Major banks' fintech deals. Zeta's new valuation. Cyber crime in Germany.

Rainmaker-in-chief? Whatever their feelings regarding Trump overall, his new tax plan must have made tech CEOs swoon. One of the main planks is a proposal to give corporates the ability to repatriate overseas profits at a reduced tax rate. 

This could trickle through to increased activity in the tech M&A market, since many of the companies with massive overseas cash hoards are acquisitive tech giants.

There’s more to the plan. Proposed tax cuts would benefit virtually every kind of corporate and financial entity imaginable, including VCs, PE shops, and hedge funds. But don’t get too excited about what has been dubbed the “candy option.” This piñata has to be busted open by Congress before anyone gets anything.

Have a nice weekend.


P.S. Round 5 of our most innovative consumer product bracket closes this Sunday. Get your votes in.

P.P.S. Future of Fintech Conference ticket prices go up May 1st. Use code NLFintech17 to receive $1000 off your ticket before then. You can also get group tickets (3 for the price of 2) here.

This week in data:
  • 9: Major banks Santander, Goldman Sachs, and Citi or their venture arms were the most active among the biggest banks in deals to venture-backed fintech companies over the last five quarters. Santander led the way with 9 deals, followed by Goldman and Citi with 8 deals each. See more data on deals to fintech startups in our Q1’17 Global Fintech Report released this week, covering investment trends, active investors, and corporate activity. Get the report.

  • $1.3B: Marketing technology unicorn Zeta Global raised $115M in a Series F round — along with $25M in debt — from investors including FS Investments, GPI Capital, and GSO Capital Partners. The company was previously valued at $1B, but the new round of financing raised its valuation to $1.3B. See our unicorn tracker for a breakdown of all 193 private companies valued at $1B+.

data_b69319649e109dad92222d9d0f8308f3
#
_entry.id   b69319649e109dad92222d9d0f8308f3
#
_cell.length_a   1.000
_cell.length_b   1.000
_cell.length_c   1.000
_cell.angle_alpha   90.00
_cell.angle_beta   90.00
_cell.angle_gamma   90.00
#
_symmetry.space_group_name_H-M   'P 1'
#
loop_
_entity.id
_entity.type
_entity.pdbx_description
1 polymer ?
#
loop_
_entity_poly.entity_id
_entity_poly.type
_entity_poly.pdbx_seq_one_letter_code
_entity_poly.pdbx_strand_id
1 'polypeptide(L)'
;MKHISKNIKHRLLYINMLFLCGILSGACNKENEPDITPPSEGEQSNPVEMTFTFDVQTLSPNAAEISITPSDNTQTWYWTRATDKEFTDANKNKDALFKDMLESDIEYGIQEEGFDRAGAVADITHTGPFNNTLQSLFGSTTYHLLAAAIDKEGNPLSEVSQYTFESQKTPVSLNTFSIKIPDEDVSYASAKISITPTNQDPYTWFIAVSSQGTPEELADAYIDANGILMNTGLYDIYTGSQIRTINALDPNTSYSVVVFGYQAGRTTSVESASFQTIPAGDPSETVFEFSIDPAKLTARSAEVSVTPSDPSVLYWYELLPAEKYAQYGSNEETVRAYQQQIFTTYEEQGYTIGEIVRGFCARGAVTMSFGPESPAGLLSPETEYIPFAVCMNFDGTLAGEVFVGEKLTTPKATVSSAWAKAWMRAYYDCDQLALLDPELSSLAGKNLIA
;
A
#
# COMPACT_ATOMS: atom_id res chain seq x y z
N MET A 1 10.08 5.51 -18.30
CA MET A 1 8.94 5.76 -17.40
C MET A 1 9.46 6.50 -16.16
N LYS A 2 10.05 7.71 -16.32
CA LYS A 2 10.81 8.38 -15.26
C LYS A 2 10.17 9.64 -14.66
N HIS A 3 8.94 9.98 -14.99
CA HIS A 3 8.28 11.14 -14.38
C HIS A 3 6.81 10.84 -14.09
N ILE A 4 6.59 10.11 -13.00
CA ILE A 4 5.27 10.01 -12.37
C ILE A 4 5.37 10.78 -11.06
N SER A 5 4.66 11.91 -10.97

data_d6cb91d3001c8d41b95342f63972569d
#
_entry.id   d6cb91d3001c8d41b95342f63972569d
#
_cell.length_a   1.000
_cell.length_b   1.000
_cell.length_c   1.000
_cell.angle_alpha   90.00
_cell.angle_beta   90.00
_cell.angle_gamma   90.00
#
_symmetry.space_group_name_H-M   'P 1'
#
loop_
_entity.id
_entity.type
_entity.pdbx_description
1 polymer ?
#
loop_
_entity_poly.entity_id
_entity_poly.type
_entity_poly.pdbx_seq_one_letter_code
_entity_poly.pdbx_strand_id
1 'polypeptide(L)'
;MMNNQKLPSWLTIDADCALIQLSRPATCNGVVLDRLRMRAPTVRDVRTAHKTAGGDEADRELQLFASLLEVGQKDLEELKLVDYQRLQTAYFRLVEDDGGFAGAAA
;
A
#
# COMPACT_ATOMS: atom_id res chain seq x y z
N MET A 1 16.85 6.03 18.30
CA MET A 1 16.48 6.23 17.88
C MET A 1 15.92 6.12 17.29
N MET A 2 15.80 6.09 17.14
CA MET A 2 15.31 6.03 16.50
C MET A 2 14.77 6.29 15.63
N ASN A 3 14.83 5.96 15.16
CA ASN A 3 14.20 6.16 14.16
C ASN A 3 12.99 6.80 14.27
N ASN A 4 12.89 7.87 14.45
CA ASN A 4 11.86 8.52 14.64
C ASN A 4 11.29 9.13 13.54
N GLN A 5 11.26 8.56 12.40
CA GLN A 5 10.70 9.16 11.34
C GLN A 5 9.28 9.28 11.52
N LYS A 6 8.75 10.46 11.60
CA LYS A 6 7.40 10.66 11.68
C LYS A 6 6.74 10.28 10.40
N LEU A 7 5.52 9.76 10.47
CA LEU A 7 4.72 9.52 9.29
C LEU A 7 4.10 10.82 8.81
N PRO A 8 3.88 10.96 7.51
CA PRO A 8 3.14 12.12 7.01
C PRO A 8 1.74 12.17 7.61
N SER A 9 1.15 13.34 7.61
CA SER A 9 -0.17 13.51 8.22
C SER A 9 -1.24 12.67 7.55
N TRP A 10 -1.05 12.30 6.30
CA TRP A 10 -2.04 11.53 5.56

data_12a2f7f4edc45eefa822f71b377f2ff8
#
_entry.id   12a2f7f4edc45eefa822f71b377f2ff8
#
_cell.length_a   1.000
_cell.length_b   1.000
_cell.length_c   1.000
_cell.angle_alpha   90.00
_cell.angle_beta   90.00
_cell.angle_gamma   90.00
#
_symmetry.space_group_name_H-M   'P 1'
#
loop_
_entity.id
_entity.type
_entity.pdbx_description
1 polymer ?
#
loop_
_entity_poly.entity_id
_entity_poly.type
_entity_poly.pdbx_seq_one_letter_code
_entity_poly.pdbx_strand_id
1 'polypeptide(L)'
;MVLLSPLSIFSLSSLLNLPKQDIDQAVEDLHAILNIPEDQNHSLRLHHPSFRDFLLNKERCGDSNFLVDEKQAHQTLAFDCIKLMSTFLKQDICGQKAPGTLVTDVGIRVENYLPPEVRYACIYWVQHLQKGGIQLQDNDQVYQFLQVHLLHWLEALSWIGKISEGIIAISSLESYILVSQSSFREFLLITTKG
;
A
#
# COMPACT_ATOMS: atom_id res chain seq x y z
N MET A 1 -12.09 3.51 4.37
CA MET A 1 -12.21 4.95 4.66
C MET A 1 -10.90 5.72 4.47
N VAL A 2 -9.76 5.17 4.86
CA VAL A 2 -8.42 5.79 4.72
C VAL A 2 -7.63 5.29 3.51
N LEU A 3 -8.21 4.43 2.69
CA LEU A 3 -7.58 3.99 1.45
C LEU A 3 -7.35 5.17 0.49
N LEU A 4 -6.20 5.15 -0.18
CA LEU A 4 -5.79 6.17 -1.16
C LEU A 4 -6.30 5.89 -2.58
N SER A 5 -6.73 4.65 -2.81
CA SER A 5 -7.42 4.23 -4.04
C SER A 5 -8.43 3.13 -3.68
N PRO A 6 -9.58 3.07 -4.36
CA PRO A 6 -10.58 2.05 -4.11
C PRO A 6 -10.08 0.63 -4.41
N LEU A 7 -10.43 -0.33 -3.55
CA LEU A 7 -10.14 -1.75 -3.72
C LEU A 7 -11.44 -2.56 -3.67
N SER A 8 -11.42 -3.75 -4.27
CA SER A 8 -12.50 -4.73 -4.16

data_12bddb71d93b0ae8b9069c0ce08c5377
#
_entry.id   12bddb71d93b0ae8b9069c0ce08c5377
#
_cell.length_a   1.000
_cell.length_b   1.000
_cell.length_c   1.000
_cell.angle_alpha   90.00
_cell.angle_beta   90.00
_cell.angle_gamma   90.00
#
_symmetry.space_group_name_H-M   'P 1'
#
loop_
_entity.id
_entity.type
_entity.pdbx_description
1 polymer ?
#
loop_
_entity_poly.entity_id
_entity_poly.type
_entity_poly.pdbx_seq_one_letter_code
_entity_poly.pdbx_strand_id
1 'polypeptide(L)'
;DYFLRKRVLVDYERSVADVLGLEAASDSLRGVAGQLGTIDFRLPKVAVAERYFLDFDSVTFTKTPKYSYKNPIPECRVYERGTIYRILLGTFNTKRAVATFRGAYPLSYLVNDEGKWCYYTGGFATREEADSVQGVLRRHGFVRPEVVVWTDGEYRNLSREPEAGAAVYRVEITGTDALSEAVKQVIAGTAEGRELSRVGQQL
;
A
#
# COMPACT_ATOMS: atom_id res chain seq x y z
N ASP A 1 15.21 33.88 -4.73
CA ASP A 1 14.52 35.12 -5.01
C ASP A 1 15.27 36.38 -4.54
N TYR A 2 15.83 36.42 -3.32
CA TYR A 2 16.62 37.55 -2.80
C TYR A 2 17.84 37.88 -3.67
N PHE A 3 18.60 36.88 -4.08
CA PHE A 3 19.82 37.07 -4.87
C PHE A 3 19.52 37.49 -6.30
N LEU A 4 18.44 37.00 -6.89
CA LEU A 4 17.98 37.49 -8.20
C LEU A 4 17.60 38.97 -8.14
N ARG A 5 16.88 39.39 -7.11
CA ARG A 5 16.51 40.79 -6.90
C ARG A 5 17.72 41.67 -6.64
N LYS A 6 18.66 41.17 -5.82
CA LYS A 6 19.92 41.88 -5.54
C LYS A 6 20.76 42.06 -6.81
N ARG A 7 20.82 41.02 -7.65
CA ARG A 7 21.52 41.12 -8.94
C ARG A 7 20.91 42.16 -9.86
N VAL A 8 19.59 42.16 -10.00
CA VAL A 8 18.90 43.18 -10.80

• 9: Adding to United's recent barrage of bad publicity, Business Insider publicized statistics that the company had the worst performance among some major airline peers in terms of pet transport safety. United reported 9 pet deaths on its flights in 2016 to US transportation authorities, compared to 2 for Alaska Airlines, which transported a similar number of pets.

  • $190M: SaaS ed tech company EverFi raised $190M in Series D financing. The round marks the first investment by lead investor The Rise Fund, a global impact fund led by private equity firm TPG Growth, which is also a participant in the round. Other investors in the round included Main Street Advisors, Rethink Impact, and Amazon CEO Jeff Bezos. Amazon was the subject of our most recent corporate strategy teardown.

  • 82,649: The number of registered cases of “computer fraud, espionage and other cyber crimes in 2016” in Germany alone, via Reuters, based on a report by a German newspaper. The 82,649 cases represent an increase of over 80% from the previous year. German police also registered 253,290 internet-assisted crimes. We recently released our 2017 Cyber Defenders Report which looks at cybersecurity trends to watch and high-momentum startups with the potential to shape the future of digital resistance.